In a display of laudable initiative, students shifted the class project. Rather than historicizing the Hon, the class wanted to help build bridges among residents of Hampden and between Hampden and neighboring communities. A proposed bicycle path in the Baltimore Heritage Area also winds through Hampden, passing factories and worker housing. Literally and symbolically, this path represented an opportunity for connection. Given their time and resources, the class decided to design wayside markers that would connect contemporary Hampden to its working-class history.

By semester’s end, the class had created draft markers with the theme “Hampden has always been connected to the city of Baltimore.” This seemingly simple notion helps refute Hampden’s supposed isolation and has been incorporated more directly into the panels through the tagline “at home in Hampden,” which addresses gentrification by focusing on living in the neighborhood, rather than just visiting for HonFest or to shop on the increasingly upscale main thoroughfare. Using historic photos and quotes from the Baltimore Neighborhood Heritage Project, the markers focus on topics ranging from work in the textile mills that created the neighborhood to the role of community institutions like churches. By using subtle language, the panels gently approach issues of gentrification. With no community entity behind the project, this tactic was chosen to insure that the markers would not repel the varying factions in the neighborhood who would need to be wooed, a balancing act familiar to many public historians.

At the time of this writing, the students have presented the panels to the community council (the lack of a historical society has been a further stumbling block) and are hoping to have a meeting with the Merchants Association soon. The class was advised by a city council member that it was cost prohibitive to put the markers in public areas, as that would require paying annual fees. Instead, she suggested finding local businesses willing to have the markers on their buildings, effectively privatizing this public historical project. The community representatives’ reactions have been positive. However, as in many gentrifying neighborhoods, some of the most active people are the relative newcomers. It has proven much more difficult to “get” the input of longtime residents, many of whom feel disconnected from the area.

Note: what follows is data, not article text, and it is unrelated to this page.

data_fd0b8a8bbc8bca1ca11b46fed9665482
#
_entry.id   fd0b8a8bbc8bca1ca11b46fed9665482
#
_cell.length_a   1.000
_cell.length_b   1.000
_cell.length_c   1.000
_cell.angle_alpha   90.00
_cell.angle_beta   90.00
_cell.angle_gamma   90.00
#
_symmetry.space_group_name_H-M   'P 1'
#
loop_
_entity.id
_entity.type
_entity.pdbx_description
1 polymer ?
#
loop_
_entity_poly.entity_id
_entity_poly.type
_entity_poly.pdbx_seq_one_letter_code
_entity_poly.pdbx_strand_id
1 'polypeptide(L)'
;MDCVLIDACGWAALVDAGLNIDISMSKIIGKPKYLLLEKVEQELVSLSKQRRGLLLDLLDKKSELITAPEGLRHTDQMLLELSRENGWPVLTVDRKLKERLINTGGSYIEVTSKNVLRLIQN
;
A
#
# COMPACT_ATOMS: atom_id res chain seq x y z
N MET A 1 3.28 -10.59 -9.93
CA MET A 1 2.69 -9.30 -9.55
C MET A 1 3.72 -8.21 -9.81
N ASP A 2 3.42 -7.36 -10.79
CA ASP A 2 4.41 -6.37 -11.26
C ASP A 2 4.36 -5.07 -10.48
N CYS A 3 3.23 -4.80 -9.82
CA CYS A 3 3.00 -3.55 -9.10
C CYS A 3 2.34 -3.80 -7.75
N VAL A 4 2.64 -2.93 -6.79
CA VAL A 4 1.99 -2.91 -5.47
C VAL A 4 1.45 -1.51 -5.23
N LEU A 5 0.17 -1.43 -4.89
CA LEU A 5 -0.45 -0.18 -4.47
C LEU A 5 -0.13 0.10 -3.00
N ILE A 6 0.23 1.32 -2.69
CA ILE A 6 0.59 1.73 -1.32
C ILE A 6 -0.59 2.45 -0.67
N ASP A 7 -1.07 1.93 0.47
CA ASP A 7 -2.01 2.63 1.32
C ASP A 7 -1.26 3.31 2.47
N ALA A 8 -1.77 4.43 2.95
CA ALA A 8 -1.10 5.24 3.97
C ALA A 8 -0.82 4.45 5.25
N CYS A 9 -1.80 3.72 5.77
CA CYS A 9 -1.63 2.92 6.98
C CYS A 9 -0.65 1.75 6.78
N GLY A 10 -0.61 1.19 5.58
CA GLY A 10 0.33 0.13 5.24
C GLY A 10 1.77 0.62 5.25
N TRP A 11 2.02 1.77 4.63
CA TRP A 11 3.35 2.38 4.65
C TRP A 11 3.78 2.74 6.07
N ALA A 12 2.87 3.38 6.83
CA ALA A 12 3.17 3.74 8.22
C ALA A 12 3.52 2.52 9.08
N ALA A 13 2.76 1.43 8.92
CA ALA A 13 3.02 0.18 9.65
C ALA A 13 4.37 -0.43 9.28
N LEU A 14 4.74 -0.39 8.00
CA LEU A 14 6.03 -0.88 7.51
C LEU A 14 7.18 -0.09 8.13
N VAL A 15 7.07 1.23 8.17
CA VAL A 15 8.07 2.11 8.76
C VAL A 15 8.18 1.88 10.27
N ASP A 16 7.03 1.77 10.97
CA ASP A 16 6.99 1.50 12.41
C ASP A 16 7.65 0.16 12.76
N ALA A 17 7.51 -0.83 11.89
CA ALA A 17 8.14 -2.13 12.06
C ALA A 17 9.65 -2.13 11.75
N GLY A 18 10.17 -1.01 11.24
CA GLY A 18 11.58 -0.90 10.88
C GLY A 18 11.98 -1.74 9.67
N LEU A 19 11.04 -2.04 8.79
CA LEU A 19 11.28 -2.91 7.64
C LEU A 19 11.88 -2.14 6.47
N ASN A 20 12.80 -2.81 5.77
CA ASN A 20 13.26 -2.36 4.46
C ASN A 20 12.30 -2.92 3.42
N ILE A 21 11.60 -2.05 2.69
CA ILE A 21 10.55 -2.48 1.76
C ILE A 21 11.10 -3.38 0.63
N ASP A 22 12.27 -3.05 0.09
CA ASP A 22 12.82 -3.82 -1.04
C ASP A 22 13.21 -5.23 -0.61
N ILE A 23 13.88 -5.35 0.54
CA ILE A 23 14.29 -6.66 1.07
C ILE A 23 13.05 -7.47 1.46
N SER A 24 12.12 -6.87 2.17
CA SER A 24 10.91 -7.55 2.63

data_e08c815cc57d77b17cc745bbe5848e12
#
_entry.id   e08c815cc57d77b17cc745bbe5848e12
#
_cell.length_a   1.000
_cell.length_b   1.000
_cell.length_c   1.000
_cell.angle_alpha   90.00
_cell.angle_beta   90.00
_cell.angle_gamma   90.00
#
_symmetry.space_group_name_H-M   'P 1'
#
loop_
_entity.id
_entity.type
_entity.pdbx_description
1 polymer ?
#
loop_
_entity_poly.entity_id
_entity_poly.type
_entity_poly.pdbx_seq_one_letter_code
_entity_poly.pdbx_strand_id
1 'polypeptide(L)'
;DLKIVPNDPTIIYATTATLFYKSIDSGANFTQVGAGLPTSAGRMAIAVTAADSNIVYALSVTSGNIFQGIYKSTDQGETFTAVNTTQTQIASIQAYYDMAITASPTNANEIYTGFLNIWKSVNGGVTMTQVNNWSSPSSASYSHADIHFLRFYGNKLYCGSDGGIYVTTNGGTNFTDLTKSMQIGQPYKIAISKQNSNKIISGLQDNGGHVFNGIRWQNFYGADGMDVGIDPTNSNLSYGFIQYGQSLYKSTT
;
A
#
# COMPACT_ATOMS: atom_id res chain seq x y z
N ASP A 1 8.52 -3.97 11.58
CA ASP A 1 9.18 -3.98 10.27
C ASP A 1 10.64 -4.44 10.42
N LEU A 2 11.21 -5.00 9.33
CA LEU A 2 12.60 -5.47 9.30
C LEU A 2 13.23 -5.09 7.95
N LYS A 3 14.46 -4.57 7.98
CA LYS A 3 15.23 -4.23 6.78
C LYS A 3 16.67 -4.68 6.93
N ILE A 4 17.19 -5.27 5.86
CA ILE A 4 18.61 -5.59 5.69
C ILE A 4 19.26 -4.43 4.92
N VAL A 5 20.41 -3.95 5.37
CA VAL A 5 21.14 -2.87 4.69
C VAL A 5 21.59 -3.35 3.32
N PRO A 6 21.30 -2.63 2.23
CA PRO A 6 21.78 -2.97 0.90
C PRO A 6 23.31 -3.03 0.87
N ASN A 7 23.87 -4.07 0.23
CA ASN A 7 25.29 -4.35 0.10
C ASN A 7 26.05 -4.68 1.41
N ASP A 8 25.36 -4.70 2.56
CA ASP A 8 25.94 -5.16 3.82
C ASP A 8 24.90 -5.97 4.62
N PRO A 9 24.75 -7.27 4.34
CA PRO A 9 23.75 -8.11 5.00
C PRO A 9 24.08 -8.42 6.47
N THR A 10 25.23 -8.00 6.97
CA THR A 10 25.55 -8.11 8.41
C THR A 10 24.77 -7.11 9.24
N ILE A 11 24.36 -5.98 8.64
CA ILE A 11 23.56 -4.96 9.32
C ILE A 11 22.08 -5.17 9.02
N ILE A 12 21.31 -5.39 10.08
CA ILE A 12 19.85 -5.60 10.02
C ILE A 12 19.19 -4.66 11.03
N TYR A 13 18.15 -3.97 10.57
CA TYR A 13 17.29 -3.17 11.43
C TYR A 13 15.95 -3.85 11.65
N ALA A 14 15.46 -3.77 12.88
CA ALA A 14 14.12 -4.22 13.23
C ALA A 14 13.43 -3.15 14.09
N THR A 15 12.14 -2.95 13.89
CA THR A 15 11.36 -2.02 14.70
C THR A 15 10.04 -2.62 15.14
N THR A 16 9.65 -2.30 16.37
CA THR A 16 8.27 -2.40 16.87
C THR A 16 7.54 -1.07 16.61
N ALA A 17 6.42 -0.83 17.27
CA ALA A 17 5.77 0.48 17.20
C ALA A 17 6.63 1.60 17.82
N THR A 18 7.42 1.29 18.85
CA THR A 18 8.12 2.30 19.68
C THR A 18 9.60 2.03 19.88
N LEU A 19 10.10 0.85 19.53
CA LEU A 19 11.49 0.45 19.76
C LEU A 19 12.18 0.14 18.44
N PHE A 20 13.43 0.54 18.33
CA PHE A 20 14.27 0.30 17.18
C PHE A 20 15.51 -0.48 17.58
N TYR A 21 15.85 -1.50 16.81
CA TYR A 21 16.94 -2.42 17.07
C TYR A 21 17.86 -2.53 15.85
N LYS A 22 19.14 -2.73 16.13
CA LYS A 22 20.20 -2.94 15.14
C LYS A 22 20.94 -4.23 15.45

As the students were working on this project, Hampden erupted in controversy over ownership of “hon” and its relationship to the heritage of the neighborhood and Baltimore more widely. Denise Whiting let it be known that she holds several trademarks for the word “hon,” which, she claims are essential to protect her business interests. However, many others have recoiled at what they see as an attempt to control what is properly understood as part of Baltimore’s heritage. Protests have been held outside the Café, a Facebook page called “No One Owns HON, hon” has 3,109 fans (more than the Café itself), and a local man vows to test the trademark’s validity by selling coffee mugs with the word on it, giving these students’ project a currency unexpected at the start. While confronting HonFest directly may have been more a explicit strategy, their decision will hopefully open a space for discussion of issues around gentrification as well as the practical question of who public historians can work with to tell this complicated and contentious story.

~ Mary Rizzo

NOTE: The image above, supplied by the author, shows Heidi, Rita, and Nichole dressed as Hons for HonFest.

1 comment:

  1. I'm intrigued by the argument of trademarking "Hon" - it reminds me of the claim made by a group that they own the trademark to the New Orleans phrase "Who Dat?" (which originated in the late 19th/early 20th century).

    Thank you for the post.